I used to be pretty sporty and then, well, life happened.
Did I write down “run 10 miles” in my habit tracker? Nope. That’s unrealistic. I started tracking how often I go on walks, do brief yoga sessions, evening stretches and so on.
Small and doable steps that lead you in the right direction. The more often I could fill these out, the more motivation I had to keep going.
If a good majority of days were filled out at the end of the month, I would either stick to the same habits for another month or would step up my game.
What if it’s not working?
Take my quest to become more athletic as an example. Each month I put activities on my habit tracker that are somewhat challenging but can be done almost every day.
If at the end of the month, I really feel like a particular activity (like going on a brisk walk) became second nature to me, I would add something else to my tracker.
Or, if, at the end of the month, I could see that a certain habit doesn’t want to form (yoga……), I will add it again for another month. If at the end of another month I’m still not even remotely the next Adriene (“Yoga with Adriene”), I start to dissect this goal of mine.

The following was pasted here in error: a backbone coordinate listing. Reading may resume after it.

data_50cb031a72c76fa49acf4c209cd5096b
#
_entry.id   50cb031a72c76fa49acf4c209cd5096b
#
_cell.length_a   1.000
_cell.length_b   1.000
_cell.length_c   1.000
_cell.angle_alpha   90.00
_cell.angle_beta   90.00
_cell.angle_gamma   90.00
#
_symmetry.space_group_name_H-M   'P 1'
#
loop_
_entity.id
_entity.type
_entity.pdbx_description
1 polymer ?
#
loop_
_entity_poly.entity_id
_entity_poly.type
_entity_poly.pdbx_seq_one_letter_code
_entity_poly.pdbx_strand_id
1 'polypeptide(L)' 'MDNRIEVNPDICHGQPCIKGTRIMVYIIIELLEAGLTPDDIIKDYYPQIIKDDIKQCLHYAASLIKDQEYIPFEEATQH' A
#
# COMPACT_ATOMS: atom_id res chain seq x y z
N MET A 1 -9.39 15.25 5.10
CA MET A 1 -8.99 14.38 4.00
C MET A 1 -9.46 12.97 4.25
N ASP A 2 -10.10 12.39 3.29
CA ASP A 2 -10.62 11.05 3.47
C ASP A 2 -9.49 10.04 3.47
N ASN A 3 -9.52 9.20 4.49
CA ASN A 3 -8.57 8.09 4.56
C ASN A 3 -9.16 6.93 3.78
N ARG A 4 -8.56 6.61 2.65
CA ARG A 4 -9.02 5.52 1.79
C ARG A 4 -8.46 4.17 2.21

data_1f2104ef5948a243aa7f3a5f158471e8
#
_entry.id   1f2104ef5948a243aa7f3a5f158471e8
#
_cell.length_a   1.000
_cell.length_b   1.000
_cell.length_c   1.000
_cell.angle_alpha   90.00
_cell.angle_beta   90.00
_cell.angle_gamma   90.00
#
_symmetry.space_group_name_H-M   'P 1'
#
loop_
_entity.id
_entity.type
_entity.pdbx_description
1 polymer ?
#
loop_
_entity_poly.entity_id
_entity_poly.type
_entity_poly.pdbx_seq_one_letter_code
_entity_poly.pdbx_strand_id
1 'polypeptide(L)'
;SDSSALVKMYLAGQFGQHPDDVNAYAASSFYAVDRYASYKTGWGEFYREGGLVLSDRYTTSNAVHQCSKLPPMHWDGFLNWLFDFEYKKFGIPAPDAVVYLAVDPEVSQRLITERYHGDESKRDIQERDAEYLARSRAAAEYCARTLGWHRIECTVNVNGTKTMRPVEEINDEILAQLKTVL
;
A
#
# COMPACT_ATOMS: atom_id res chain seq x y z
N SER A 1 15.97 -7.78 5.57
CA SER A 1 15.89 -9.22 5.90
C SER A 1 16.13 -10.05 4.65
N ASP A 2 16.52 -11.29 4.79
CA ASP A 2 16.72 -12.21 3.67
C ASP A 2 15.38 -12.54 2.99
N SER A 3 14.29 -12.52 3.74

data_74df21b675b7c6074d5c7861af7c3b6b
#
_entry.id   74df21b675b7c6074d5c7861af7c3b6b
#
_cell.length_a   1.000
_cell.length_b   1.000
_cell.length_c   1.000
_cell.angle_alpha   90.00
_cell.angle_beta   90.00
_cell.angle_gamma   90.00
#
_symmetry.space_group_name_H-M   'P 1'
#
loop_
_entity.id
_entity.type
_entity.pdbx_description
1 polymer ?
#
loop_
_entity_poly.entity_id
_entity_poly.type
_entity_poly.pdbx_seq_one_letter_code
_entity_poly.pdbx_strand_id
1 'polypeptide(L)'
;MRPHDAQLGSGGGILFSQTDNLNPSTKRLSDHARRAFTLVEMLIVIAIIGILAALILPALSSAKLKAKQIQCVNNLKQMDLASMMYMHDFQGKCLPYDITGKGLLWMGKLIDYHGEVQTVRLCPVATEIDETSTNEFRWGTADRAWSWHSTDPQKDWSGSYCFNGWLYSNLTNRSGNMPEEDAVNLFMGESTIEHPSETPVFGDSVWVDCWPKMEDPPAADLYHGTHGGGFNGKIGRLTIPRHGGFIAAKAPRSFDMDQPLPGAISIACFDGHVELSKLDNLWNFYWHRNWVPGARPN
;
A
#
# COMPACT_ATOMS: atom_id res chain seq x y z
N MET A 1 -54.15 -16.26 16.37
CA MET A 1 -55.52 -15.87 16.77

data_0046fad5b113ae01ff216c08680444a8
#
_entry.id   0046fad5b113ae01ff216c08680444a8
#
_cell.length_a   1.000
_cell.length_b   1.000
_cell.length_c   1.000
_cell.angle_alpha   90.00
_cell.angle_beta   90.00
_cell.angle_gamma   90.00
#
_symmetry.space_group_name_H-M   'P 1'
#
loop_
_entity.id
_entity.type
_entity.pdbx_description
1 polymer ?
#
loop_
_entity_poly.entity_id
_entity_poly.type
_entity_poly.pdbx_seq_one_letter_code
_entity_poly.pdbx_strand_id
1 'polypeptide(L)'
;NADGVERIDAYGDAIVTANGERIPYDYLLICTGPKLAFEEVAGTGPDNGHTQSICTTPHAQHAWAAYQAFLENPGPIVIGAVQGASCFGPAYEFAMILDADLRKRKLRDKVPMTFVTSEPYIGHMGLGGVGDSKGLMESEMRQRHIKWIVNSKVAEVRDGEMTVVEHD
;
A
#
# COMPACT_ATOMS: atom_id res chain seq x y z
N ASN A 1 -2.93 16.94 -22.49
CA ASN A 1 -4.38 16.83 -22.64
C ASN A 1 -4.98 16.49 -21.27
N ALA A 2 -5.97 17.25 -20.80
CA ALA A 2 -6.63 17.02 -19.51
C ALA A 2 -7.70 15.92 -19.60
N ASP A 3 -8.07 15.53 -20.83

There must be reasons other than pure laziness that “yoga” has only been ticked off twice in the past month, right? Right.
It shows me that I have to find something else because it’s just not happening with me and Adriene (Sorry, Adriene. You are wonderful. It’s me, not you!).
For me those reasons were space – I really don’t have a quiet space where I can do yoga uninterrupted for more than 2.5 minutes – and my wrists which are tiny and don’t seem to take to yoga too well.
Right now yoga is not for me and my habit tracker, whether I like it or not, shows me that. Don’t throw a habit that doesn’t work overboard. Substitute it with something that works better for you. I’m on a stationary bike now….
Which habit tracker should I use?
There are three main types of habit trackers. The circular habit tracker which consists of concentric circles that are sectioned according to the number of days in the month.
It looks like a pizza with very thin slices and one big slice was taken out – that’s where you put your habits.